Any business that deals with equipment on a regular basis needs a way of preserving that equipment. In industries like construction and manufacturing, vital tools can break down without anyone noticing the signs; and that’s where predictive maintenance comes in.
Predictive maintenance allows your business to tackle issues proactively and improves the life cycle of your equipment. It’s an approach that’s unique in that it leverages automation to indicate when repairs are needed.
Table of contents
- What is predictive maintenance?
- Predictive maintenance vs. preventive maintenance
- Benefits of predictive maintenance
- Disadvantages of predictive maintenance
- Predictive maintenance techniques
- Sample predictive maintenance process
What is predictive maintenance?
Predictive maintenance is a form of equipment maintenance that relies on data to anticipate issues or equipment failures. It’s a way for your business to be proactive and to make precautionary measures part of your daily routine.
The core of successful predictive maintenance is real-time information. The more consistently you’re receiving information about your equipment, the easier it is to pick up on and avoid serious defects.
Predictive maintenance has soared in popularity over the past few years, as sophisticated AI and automation technology allows businesses to monitor their equipment more closely. This monitoring aims to reduce the overall frequency of equipment failures by helping you use collected data to continuously improve machine performance.
How does predictive maintenance work?
Predictive maintenance measures conditions using AI like sensors and alarm systems which are built-in or attached to your equipment. These systems can measure things like fuel use, component speed, machine blockages, and temperature to detect when machinery operates atypically.
The data you get doesn’t only help you address current issues. It also allows you to make predictions about how likely similar malfunctions are in the future and how you’ll need to adjust your processes to mitigate them. This brings you closer to operational excellence by minimizing equipment downtime and maximizing productivity.
Predictive maintenance vs. preventive maintenance
Predictive and preventive maintenance are the two types of maintenance most often confused for one another. That’s because preventive maintenance is also a proactive way of assessing equipment, but it doesn’t rely on automation or AI. Instead, predictive maintenance entails conducting regular equipment inspections to detect issues. This means a person still needs to be there to carry out the inspection.
A second difference between preventive and predictive maintenance is frequency. Since preventive maintenance doesn’t use data but instead relies on established maintenance schedules, it tends to be more frequent (and more general) than predictive maintenance. Predictive maintenance only occurs when your AI tools detect or anticipate a problem, whereas preventive maintnenance inspections are often conducted daily.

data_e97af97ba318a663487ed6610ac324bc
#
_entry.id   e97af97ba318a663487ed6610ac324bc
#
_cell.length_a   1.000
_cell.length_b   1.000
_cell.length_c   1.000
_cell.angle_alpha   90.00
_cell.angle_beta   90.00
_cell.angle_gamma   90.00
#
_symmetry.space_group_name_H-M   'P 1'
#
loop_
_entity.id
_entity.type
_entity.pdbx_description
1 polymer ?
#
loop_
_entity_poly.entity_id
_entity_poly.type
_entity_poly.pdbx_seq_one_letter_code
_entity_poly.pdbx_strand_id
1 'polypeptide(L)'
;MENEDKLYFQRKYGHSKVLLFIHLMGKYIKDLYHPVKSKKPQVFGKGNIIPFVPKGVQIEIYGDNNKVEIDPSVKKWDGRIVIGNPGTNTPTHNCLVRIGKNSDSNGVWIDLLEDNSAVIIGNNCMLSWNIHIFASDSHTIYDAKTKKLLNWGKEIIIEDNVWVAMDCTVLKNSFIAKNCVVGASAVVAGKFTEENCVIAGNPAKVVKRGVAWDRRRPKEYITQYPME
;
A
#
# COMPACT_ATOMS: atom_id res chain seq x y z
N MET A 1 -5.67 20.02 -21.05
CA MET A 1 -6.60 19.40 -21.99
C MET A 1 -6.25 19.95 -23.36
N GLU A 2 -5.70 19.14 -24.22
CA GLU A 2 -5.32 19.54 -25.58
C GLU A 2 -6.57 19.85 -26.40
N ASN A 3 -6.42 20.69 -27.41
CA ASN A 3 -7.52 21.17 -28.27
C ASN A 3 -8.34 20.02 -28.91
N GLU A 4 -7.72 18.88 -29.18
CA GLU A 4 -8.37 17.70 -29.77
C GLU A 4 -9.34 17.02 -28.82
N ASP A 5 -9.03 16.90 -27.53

This focus on performance monitoring means that predictive maintenance explicitly targets problem areas or defects in your equipment, and is more precise about where those defects are likely to occur. While it is possible to establish patterns using preventive maintenance, you have to get luckier than you do when you have access to objective data.
Benefits of predictive maintenance
A maintenance plan of some kind is necessary to make sure any equipment in your business – including building infrastructure like HVAC systems – continues to function and doesn’t become a threat to workplace health and safety. But why should you opt for predictive maintenance over any of the other types of maintenance?
Lower maintenance costs
Right away, the most obvious benefit of predictive maintenance over other types of maintenance is the cost. Because you aren’t attempting to constantly inspect and repair every piece of machinery in your workplace, you spend less money on repairs. At the same time, you aren’t sacrificing quality, since the areas you’re ignoring are functioning properly.
Predictive maintenance tools are also more precise about which aspect of your equipment is malfunctioning, so you won’t always need to take apart the entire thing in order to fix the problem. Less intensive repairs are less expensive and result in less equipment downtime. Finally, because predictive maintenance is AI-based, once the systems are installed, you save significantly on labor costs.
No more surprises
When performing other types of maintenance, even if they’re also proactive, discoveries take you by surprise. But since predictive maintenance processes and updates equipment condition in real-time, it can report things well before they turn into needed repairs.
Predictive maintenance tools can measure any data type to make sure observed values reflect normal operating conditions. That means you aren’t only aware that there is a problem, you’re aware of exactly what the problem is – maybe your machine is too hot or too cold or burns fuel too quickly or is moving erratically. Simply define the norm and let your system do the rest.
Longer equipment lifespan
Predictive maintenance is the surest way to keep your equipment around. Unlike predictive or planned maintenance, where repairs often require parts to be replaced, preventive maintenance preserves the original machine by regulating variables associated with machine performance. Keeping equipment intact prevents it from losing its value.
An AI-driven performance monitoring approach also measures the likelihood of future breakdowns, which helps you predict how long you’ll be able to use equipment in-between repairs. Accurate performance information helps you make data-driven decisions when it comes to scheduling repairs and replacements, leaving only the absolutely necessary amount of downtime.